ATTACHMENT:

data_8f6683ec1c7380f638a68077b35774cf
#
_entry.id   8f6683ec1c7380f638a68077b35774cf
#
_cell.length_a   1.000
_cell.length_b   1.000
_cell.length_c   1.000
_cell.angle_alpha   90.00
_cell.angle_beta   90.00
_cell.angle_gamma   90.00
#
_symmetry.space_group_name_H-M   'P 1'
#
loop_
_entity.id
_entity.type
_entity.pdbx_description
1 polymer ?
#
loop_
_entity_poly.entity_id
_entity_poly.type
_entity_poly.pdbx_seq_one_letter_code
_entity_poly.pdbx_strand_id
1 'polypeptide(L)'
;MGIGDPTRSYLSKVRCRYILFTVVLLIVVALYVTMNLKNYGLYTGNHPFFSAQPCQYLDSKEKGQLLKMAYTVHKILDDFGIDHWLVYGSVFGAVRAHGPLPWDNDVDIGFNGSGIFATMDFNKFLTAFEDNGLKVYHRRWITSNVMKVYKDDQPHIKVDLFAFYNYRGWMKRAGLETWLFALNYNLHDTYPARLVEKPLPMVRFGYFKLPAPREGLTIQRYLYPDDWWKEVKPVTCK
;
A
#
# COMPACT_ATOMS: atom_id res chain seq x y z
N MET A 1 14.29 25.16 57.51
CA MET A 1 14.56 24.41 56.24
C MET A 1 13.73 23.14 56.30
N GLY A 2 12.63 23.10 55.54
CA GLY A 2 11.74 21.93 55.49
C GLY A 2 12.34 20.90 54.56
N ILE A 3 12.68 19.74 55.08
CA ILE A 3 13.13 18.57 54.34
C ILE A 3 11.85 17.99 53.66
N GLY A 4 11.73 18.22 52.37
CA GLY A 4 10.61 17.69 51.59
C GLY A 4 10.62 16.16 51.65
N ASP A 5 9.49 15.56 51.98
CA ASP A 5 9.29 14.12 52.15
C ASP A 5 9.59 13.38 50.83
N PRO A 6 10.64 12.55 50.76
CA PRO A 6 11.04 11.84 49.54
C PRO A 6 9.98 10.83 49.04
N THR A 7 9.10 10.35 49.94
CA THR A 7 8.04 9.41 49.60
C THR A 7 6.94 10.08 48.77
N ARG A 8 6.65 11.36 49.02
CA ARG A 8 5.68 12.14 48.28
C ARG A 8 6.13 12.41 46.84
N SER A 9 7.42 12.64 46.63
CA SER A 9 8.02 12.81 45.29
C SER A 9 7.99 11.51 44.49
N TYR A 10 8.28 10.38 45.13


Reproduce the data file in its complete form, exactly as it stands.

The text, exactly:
data_8f6683ec1c7380f638a68077b35774cf
#
_entry.id   8f6683ec1c7380f638a68077b35774cf
#
_cell.length_a   1.000
_cell.length_b   1.000
_cell.length_c   1.000
_cell.angle_alpha   90.00
_cell.angle_beta   90.00
_cell.angle_gamma   90.00
#
_symmetry.space_group_name_H-M   'P 1'
#
loop_
_entity.id
_entity.type
_entity.pdbx_description
1 polymer ?
#
loop_
_entity_poly.entity_id
_entity_poly.type
_entity_poly.pdbx_seq_one_letter_code
_entity_poly.pdbx_strand_id
1 'polypeptide(L)'
;MGIGDPTRSYLSKVRCRYILFTVVLLIVVALYVTMNLKNYGLYTGNHPFFSAQPCQYLDSKEKGQLLKMAYTVHKILDDFGIDHWLVYGSVFGAVRAHGPLPWDNDVDIGFNGSGIFATMDFNKFLTAFEDNGLKVYHRRWITSNVMKVYKDDQPHIKVDLFAFYNYRGWMKRAGLETWLFALNYNLHDTYPARLVEKPLPMVRFGYFKLPAPREGLTIQRYLYPDDWWKEVKPVTCK
;
A
#
# COMPACT_ATOMS: atom_id res chain seq x y z
N MET A 1 14.29 25.16 57.51
CA MET A 1 14.56 24.41 56.24
C MET A 1 13.73 23.14 56.30
N GLY A 2 12.63 23.10 55.54
CA GLY A 2 11.74 21.93 55.49
C GLY A 2 12.34 20.90 54.56
N ILE A 3 12.68 19.74 55.08
CA ILE A 3 13.13 18.57 54.34
C ILE A 3 11.85 17.99 53.66
N GLY A 4 11.73 18.22 52.37
CA GLY A 4 10.61 17.69 51.59
C GLY A 4 10.62 16.16 51.65
N ASP A 5 9.49 15.56 51.98
CA ASP A 5 9.29 14.12 52.15
C ASP A 5 9.59 13.38 50.83
N PRO A 6 10.64 12.55 50.76
CA PRO A 6 11.04 11.84 49.54
C PRO A 6 9.98 10.83 49.04
N THR A 7 9.10 10.35 49.94
CA THR A 7 8.04 9.41 49.60
C THR A 7 6.94 10.08 48.77
N ARG A 8 6.65 11.36 49.02
CA ARG A 8 5.68 12.14 48.28
C ARG A 8 6.13 12.41 46.84
N SER A 9 7.42 12.64 46.63
CA SER A 9 8.02 12.81 45.29
C SER A 9 7.99 11.51 44.49
N TYR A 10 8.28 10.38 45.13